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I am single, but as I go about my day, it is not a fact I think about. Until someone questions it. I can read a love story, watch a cheesy romantic comedy, even listen to a stranger share his or her personal tale of romantic love found. Cue all the mushy gushy reactions, that feeling of your insides melting into a puddle of goo.
I marvel at this beautiful form of companionship. For the goodness and comfort, these couples have found in each other. And though I am mostly unbothered by my unmarried status, I cannot deny that the reminders are constant. From strangers, acquaintances, friends, and relatives.
Most of the time, I am able to detach myself from the comments and unsolicited advice. Maybe it is because, for various reasons, I have often run in the opposite direction of commitment. But sometimes these words hit a nerve and then a feeling like a weight creeps into my body. It is a sadness that rests on my heart.
This sadness does not have anything to do with being alone, but everything to do with why it is a cause for concern. For someone who has never been in love, but scarred by the pursuit, I can articulate why my current single status is a healthy choice and eventually, why I would not mind getting married. But for my unmarried, female friends, the words escape me.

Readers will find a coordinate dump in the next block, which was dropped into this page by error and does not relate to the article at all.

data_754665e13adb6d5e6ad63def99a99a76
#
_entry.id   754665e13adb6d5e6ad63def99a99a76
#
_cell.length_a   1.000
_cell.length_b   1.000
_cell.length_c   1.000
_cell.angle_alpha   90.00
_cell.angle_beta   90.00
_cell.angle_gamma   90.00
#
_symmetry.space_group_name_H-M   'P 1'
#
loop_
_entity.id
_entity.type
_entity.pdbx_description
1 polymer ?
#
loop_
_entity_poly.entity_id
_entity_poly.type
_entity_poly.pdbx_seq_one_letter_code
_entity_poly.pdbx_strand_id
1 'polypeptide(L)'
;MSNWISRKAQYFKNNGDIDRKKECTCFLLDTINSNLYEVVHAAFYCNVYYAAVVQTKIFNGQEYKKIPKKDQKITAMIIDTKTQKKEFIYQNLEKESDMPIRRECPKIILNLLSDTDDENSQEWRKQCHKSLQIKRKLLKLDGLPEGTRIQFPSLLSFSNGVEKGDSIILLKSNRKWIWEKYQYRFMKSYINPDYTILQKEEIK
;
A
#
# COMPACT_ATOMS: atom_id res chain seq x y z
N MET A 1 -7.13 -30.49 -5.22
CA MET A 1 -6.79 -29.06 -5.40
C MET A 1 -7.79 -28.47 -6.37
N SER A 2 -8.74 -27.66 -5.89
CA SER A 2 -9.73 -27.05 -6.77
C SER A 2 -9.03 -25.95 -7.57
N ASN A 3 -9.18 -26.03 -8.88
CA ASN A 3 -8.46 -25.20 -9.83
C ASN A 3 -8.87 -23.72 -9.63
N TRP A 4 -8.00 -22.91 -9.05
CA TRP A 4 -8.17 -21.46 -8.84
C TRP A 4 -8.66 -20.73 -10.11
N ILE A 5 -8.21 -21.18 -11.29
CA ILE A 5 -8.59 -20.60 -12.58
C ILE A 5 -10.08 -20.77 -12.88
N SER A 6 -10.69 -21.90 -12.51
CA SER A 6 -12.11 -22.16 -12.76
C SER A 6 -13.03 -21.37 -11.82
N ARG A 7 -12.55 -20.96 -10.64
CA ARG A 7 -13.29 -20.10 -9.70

The thing is, I do not know if I will ever find the one, and I certainly do not want to tell people that it will happen for them. Unfortunately, marriage is posited as this thing that people have to do. It exists in some big life to do list. How should you feel when that thing you are supposed to do does not happen or is not happening. And it is not because you are not trying, or because you don’t want it. Or you don’t know when it will happen, so you think it won’t happen.
Screw this mental labyrinth. Its tunnels hold too many mantras turned false promises. I have to get married. I will find someone to marry. These phrases are barriers to a more important relationship. The one you should have with yourself.
I have quite a few single, female friends in their late 20s and early 30s. In the eyes of many members of the South Asian and Muslim community, we are wasting time. These women are special. That’s all I will say to describe them because they do not need a defense. The fact is, I can name too many women who are just too much woman for most men.
From these women, I have received a kind of love that has surpassed many of my familial relationships. It is a quiet, tender love that does not exist as a result of being single. There is no correlation. We accept each other. Sometimes I ponder over this love I feel. Is it lesser than romantic love? Equal? Better?
I feel understood. Does that mean I’m looking for validation elsewhere? Should I be searching for it inside myself? Do I need to find that validation in a spouse for it to matter? Is the connection a result of rejection or because we truly care about each other? What am I trying to get out of these friendships I have forged? These relationships that are 5, 10, 20 plus years strong.
Too often I am told to have faith that I will meet someone, but I am rarely told to have faith in myself. When I look at my friends, I don’t see single women. I see women I couldn’t live without. I wish I could remove the pain that any woman feels over being single. Instead of casting all that desire into the world, pull it inward. Turn it into something positive for yourself. Society will be better for it.